Search found 30 matches

by Fiona Grant 1I
Fri Jun 08, 2018 3:48 pm
Forum: Shape, Structure, Coordination Number, Ligands
Topic: Oxalate Bidentate?
Replies: 1
Views: 64

Oxalate Bidentate?

Why is oxalate bidentate? Aren't there four oxygens with lone pairs, meaning there are four potential binding sites, thus making it tetradentate?
by Fiona Grant 1I
Fri Jun 08, 2018 3:38 pm
Forum: Shape, Structure, Coordination Number, Ligands
Topic: Polydentate
Replies: 5
Views: 213

Re: Polydentate

How exactly would you be able to identify where it can form a bond, in order to determine if it is polydentate? For example, how do you know that the molecule N(CH2CH2NH2)2 is tetradentate.
by Fiona Grant 1I
Fri Jun 08, 2018 3:13 pm
Forum: Bronsted Acids & Bases
Topic: J.1
Replies: 1
Views: 149

J.1

Identify each compound as either a Brønsted acid or a Brønsted base: (a) NH3; (b) HBr; (c) KOH; (d) H2SO3; (e) Ca(OH)2.

For part (a), I'm having some trouble understanding why NH3 is a Brønsted base. I thought it would be an acid because of the hydrogens present in the molecule?
by Fiona Grant 1I
Fri Jun 01, 2018 3:14 pm
Forum: Determining Molecular Shape (VSEPR)
Topic: Lone Pair Placement [ENDORSED]
Replies: 2
Views: 82

Lone Pair Placement [ENDORSED]

I remember that we learned about how for some molecular shapes, it doesn't matter where you choose to place the lone pair, whereas for others, it does. For example, I believe that in molecules with a tetrahedral shape, the placement of the lone pair doesn't matter, but in molecules with trigonal bip...
by Fiona Grant 1I
Fri Jun 01, 2018 3:04 pm
Forum: Determining Molecular Shape (VSEPR)
Topic: How is this linear?
Replies: 2
Views: 92

Re: How is this linear?

You have to imagine it in a three-dimensional perspective, rather than how it looks in a Lewis structure. In a trigonal bipyramidal 3D shape, there are 3 atoms in a trigonal planar arrangement, 1 atom on top, and the other atom below. In this molecule, which has 3 lone pairs, these lone pairs are in...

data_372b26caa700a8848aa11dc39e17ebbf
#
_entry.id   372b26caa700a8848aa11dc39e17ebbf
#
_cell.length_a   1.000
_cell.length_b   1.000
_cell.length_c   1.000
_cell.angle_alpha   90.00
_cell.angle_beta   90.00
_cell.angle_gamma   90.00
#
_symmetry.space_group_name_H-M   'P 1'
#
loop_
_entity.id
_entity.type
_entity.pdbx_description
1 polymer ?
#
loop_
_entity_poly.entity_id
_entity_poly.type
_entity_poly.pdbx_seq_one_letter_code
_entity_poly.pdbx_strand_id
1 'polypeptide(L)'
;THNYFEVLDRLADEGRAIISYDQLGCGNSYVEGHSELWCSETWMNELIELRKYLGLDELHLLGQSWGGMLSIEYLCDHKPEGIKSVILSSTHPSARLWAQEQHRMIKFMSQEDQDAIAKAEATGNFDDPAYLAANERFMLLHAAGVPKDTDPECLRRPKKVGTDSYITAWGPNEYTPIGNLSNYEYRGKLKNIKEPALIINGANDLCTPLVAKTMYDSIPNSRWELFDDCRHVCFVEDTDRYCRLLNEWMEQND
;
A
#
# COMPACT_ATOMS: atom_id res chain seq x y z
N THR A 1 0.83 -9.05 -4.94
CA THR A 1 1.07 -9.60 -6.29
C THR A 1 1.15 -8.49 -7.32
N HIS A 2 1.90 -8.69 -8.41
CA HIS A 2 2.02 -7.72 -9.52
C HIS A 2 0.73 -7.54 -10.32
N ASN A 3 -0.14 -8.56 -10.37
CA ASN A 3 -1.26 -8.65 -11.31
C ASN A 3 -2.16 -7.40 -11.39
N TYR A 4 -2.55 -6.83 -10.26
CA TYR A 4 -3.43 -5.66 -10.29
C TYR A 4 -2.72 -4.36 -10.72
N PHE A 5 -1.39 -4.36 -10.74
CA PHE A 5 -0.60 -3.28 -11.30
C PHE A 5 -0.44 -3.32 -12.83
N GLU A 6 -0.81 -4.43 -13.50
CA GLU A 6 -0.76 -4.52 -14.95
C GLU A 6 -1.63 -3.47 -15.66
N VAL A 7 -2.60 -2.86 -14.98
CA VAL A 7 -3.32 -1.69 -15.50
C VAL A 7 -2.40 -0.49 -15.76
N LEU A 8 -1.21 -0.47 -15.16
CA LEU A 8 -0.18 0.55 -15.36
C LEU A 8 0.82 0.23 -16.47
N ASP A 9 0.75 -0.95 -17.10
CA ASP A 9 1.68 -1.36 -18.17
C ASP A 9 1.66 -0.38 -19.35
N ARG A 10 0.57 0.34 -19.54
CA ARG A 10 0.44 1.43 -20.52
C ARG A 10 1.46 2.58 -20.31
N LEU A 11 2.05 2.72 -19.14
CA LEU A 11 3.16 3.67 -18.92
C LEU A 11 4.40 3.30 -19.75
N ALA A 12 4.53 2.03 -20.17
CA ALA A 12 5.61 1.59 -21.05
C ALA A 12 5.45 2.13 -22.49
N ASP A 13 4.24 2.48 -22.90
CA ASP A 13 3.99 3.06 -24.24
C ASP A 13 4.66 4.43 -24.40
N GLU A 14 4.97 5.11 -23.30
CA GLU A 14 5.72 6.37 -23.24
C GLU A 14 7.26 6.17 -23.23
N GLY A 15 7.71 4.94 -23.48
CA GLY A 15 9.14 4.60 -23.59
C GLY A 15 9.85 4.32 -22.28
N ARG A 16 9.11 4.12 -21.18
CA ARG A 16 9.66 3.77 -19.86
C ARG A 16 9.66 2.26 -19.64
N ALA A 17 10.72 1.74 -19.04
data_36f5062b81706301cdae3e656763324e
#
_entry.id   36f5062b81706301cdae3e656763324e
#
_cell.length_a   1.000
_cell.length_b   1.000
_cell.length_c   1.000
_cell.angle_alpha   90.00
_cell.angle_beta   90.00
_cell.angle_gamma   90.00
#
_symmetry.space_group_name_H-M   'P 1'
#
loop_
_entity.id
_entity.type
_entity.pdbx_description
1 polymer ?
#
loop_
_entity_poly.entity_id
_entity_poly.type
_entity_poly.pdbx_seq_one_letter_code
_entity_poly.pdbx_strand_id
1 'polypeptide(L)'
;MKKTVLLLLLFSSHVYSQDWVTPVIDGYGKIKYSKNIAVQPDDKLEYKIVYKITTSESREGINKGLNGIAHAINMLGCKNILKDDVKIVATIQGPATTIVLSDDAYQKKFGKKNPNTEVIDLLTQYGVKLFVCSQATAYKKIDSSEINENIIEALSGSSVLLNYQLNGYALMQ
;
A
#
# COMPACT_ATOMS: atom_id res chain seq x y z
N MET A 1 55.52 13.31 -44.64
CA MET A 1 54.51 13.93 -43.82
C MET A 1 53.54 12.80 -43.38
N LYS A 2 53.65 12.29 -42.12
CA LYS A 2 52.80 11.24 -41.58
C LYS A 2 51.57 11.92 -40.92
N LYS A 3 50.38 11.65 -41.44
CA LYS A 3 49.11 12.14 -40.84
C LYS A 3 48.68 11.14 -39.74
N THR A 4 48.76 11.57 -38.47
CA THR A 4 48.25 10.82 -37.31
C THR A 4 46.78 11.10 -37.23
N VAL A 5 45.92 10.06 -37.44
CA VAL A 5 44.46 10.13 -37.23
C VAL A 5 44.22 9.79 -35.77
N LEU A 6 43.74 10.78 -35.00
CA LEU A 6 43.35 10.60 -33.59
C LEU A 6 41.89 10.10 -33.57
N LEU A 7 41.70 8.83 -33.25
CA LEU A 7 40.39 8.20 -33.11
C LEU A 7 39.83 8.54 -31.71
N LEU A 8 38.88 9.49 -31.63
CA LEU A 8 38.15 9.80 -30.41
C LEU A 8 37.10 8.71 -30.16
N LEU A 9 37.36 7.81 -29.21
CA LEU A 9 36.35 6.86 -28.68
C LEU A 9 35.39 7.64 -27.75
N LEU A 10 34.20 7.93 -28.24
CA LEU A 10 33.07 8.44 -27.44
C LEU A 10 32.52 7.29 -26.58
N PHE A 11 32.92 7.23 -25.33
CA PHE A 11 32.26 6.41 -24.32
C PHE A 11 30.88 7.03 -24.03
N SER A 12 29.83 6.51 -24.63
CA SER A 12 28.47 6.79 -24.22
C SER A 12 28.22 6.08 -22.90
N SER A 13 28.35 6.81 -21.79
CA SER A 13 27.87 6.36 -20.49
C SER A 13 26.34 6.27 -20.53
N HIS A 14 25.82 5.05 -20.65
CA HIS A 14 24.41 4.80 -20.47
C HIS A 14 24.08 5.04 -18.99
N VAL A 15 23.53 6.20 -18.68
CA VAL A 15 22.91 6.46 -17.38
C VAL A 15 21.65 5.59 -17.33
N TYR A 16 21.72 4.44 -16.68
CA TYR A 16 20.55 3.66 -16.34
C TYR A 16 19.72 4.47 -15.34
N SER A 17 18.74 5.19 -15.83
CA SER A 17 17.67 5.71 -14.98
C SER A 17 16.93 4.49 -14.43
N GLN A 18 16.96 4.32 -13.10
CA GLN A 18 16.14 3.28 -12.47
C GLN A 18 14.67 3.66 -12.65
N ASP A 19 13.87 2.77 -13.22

by Fiona Grant 1I
Fri Jun 01, 2018 2:55 pm
Forum: Determining Molecular Shape (VSEPR)
Topic: Lewis Structure for VSEPR
Replies: 2
Views: 83

Lewis Structure for VSEPR

I noticed in the solution manual that many of the Lewis structures are not the most stable structure. I know that this does not make a difference when it comes to making the VSEPR formula, but I had been drawing the most stable ones out of habit. Does this not matter as much in this unit? As in, wou...
by Fiona Grant 1I
Fri May 25, 2018 3:51 pm
Forum: Sigma & Pi Bonds
Topic: Covalent or Ionic?
Replies: 1
Views: 146

Covalent or Ionic?

I was wondering how sigma and pi bonds fit in with covalent and ionic bonding? Do they only occur in one or the other, or can they be present in any type of bond?
by Fiona Grant 1I
Fri May 25, 2018 3:46 pm
Forum: Lewis Structures
Topic: Why Resonance for SO2?
Replies: 3
Views: 320

Re: Why Resonance for SO2?

You are correct that the structure with 2 double bonds is the most stable structure. However, since the question specifically asks for three resonance structures, you should also include the two resonance structures that have 1 single bond and 1 double bond between the S and each O, even though they...
by Fiona Grant 1I
Fri May 25, 2018 3:37 pm
Forum: Bond Lengths & Energies
Topic: 3.87
Replies: 5
Views: 216

Re: 3.87

I'm confused about this. I thought that it would be Br, because Br is the largest atom? If the centers of the F and Br atoms are in the same place in both cases, since the F atom is smaller, there would be a greater distance between the C and F, and F would be the longer and weaker bond. Whereas wit...
by Fiona Grant 1I
Fri May 18, 2018 4:00 pm
Forum: Polarisability of Anions, The Polarizing Power of Cations
Topic: Covalent Character
Replies: 3
Views: 123

Re: Covalent Character

Ok, that clears it up, thank you!

Just a follow-up question: what is the general trend for increasing covalent character of an ionic bond? (In other words, what in the bond changes in order for covalent character to increase?)
by Fiona Grant 1I
Fri May 18, 2018 3:59 pm
Forum: Polarisability of Anions, The Polarizing Power of Cations
Topic: Covalent Character
Replies: 3
Views: 123

Covalent Character